Story FM: The Search for Jia Jia (1 of 2 Episodes)
Research-China
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11M ago
In 2016, we published an essay on behalf of a woman searching for her lost child. The article, "The Story of Baby Liu Jia Jia," was read over 30,000 times. It was eventually seen by Jia Jia's adoptive parents, and Jia Jia and her family was able to reunite with Jia Jia's birth mother.  The story of Jia Jia's birth mother's search has now been presented inside China by "Story FM," a very popular podcast framed after the style of public radio's "This American Life." With a listenership of over a million people inside China, the search for Jia Jia has touched the hearts of tens of thousand ..read more
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Is STR (CODIS) Testing Adequate for Birth Parent Searching?
Research-China
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1y ago
In June 2021, I was contacted by documentary film-maker Lidewij Nuitten in Belgium about being part of a series involving roots searching (Entitled "We Are Family", the trailer can be seen here). The series would feature different people involved in searching for lost family, including two Chinese adoptees. The adoptees and the film maker asked if I would help them in plotting a path forward for their search, and I readily agreed.  The series was broadcast in June 2022. Composed of six episodes of about 30 minutes each, the series documents the efforts of the film-maker as she search ..read more
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Guangxi Family Planning Scandal
Research-China
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1y ago
A new Family Planning scandal is erupting in China, this one taking place in Quanzhou, Guangxi Province. In September 1989, a boy was born to a couple with six previous children, father Deng Zhen Sheng and mother Tang Yue Ying. Soon after the boy was born, Family Planning paid a visit to the family and assessed a fine of 6,000 yuan, and the family was given 15 days to pay the fine. The family put together  and paid 1,380 yuan, all they had. Family Planning then confiscated some furniture and other possessions of the family.   Nearly a year later, in August 1990, Ms. Gao Li Jun, head ..read more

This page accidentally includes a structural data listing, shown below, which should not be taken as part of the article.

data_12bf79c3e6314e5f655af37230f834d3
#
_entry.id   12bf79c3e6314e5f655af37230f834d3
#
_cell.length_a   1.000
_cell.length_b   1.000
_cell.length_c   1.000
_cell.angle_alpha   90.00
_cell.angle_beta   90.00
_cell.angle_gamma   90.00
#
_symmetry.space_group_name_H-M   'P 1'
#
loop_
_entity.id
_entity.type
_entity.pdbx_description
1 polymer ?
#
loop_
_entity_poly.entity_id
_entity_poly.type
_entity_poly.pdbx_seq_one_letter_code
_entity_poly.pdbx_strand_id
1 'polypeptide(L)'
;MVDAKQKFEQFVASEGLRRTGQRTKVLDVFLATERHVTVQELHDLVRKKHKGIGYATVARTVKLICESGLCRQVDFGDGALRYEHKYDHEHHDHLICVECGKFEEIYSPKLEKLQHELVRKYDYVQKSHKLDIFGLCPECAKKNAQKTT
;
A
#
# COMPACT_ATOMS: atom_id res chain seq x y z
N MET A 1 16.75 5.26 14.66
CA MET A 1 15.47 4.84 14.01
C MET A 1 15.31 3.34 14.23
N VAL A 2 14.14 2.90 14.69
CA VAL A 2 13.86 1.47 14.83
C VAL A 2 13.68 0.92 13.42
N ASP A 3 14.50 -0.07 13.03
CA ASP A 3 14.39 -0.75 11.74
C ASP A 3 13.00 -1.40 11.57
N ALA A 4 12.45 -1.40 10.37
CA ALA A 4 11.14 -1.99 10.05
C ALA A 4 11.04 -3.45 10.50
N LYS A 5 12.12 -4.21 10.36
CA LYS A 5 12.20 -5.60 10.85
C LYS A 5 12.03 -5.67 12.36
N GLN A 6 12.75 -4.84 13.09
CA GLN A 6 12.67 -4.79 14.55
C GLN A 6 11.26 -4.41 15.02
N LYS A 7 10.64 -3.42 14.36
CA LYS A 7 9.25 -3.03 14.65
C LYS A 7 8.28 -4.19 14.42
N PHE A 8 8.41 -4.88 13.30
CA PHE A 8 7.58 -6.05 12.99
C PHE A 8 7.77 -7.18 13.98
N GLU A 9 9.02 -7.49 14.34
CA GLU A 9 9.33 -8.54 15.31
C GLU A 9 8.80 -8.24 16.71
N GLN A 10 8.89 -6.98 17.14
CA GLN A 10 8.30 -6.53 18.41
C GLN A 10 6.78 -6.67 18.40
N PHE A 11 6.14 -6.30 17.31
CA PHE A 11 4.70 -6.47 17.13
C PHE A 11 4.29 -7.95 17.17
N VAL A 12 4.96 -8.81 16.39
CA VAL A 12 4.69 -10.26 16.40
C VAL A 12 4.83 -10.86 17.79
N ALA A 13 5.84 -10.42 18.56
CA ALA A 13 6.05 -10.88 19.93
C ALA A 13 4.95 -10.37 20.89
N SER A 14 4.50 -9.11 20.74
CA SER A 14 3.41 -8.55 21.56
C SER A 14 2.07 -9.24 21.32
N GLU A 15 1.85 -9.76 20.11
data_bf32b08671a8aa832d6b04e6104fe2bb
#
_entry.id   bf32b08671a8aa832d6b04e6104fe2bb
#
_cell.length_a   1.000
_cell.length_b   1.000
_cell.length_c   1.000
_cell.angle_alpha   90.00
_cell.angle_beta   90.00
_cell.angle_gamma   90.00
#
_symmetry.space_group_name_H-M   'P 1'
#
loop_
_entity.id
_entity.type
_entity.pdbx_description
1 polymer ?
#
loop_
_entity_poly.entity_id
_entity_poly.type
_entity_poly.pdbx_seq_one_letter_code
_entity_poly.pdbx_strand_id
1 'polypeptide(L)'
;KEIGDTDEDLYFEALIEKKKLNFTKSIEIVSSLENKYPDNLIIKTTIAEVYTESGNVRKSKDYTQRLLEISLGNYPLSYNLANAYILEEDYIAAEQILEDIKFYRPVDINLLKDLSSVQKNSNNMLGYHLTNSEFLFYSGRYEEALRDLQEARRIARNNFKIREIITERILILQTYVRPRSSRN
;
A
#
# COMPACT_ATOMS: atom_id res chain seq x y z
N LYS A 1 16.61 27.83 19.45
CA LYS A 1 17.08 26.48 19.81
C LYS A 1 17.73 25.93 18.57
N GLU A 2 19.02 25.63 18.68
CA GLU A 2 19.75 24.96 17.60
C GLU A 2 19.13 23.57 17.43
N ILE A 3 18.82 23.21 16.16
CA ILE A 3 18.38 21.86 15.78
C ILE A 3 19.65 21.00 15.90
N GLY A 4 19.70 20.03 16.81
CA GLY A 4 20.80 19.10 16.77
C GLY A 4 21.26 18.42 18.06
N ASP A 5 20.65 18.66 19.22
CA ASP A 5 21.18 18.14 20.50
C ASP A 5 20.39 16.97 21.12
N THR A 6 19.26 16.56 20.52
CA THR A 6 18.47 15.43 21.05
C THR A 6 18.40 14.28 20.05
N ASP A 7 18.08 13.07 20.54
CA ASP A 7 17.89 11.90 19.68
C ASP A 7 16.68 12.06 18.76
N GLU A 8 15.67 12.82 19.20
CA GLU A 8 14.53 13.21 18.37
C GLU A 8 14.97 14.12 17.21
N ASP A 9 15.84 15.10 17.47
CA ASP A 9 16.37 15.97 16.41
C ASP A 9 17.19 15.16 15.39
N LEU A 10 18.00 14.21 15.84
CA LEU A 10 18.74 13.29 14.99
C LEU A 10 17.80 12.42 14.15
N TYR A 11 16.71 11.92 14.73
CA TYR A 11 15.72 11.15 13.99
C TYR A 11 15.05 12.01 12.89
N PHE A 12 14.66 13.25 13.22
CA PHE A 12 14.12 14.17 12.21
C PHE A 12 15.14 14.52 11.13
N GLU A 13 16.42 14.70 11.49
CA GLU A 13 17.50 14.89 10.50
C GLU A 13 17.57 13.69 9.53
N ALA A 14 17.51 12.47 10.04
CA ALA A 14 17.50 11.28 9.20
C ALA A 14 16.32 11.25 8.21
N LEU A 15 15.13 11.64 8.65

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Is Baby-Buying Still Going On??
Research-China
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2y ago
This essay originally appeared on our subscription blog. For families that wish to remain current of research and developments regarding China's adoption program, signing up for our subscription blog is a must. There we discuss and research topics that are too sensitive to be discussed publicly. At $20 for life, it is the best investment you will ever make. ______________________________ We recently conducted a "wide-net" birth parent search project in Jiangxi. One of the big questions about China's program is why the number of children being submitted for international adoption has declined s ..read more
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“Searching for Your Chinese Birth Family” – A Review
Research-China
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2y ago
It was only a matter of time before someone put pen to paper to offer a guide to Chinese adoptees as to how to search for birth families in China, and Wesley Hagood shows through his presentation that he is up to the task. Having known Wes since 2004 when he requested his daughter’s finding ad from us, I have always been impressed by his doggedness and attention to the smallest of details. Both of these characteristics are on full display in this book. “Searchingfor Your Chinese Birth Family” is divided into nine chapters and appendixes covering the full range of how a search could be co ..read more